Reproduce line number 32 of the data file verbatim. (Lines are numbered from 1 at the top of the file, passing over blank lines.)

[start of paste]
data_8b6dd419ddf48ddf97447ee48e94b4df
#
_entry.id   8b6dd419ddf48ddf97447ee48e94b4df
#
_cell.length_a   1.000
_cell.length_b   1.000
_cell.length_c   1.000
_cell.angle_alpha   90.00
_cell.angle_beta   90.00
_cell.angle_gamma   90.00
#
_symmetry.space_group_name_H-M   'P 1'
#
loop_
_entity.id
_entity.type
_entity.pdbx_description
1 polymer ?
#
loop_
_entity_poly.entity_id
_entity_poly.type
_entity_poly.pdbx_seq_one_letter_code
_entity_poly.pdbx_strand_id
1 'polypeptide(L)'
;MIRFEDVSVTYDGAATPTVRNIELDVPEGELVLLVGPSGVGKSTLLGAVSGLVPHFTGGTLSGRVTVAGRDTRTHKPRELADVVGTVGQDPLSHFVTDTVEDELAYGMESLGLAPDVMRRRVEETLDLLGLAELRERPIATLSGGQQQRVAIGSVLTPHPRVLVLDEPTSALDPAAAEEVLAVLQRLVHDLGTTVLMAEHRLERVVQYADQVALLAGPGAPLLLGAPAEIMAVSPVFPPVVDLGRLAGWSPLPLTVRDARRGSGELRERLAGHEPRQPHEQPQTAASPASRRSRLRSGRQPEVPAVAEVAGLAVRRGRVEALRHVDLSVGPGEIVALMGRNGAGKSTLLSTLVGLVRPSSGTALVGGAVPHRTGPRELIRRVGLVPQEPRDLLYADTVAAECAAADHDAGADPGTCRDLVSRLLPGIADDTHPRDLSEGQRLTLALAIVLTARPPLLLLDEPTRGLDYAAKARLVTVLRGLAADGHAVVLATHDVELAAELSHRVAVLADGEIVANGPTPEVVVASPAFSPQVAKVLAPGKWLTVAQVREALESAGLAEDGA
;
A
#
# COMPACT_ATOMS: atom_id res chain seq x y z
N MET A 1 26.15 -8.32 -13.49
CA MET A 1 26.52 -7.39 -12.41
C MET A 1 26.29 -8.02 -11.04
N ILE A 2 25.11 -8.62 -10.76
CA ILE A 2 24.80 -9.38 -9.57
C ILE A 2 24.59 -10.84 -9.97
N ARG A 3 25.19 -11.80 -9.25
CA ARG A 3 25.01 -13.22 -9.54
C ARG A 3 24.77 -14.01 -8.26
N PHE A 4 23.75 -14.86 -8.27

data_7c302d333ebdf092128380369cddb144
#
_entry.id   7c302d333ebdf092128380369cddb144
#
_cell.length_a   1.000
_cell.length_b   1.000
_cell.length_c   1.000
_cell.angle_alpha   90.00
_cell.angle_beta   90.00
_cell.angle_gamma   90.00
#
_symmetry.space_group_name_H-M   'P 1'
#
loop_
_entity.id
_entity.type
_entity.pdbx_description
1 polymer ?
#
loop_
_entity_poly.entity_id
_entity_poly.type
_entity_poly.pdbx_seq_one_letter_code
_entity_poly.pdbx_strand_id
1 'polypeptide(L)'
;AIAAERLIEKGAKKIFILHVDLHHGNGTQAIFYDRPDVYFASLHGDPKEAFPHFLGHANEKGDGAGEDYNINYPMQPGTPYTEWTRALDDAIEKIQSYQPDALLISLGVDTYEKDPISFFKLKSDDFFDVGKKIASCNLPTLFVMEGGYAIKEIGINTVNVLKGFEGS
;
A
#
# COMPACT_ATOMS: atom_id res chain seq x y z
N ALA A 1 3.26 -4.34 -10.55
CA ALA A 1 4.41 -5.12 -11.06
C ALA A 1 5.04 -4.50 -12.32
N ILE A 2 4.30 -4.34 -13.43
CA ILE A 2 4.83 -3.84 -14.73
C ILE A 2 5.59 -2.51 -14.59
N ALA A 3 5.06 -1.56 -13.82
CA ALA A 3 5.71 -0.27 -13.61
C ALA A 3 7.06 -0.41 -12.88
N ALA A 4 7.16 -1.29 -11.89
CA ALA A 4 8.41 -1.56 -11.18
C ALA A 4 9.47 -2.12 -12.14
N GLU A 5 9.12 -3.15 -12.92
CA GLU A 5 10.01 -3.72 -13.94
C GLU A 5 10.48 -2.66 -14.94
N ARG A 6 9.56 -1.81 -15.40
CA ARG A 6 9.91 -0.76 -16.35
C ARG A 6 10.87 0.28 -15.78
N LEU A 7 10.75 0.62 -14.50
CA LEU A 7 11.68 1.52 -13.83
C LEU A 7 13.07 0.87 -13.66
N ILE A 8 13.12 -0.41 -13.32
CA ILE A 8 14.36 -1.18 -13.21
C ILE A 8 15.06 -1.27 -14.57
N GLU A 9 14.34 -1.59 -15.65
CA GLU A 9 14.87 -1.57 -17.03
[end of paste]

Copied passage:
CA MET A 1 26.52 -7.39 -12.41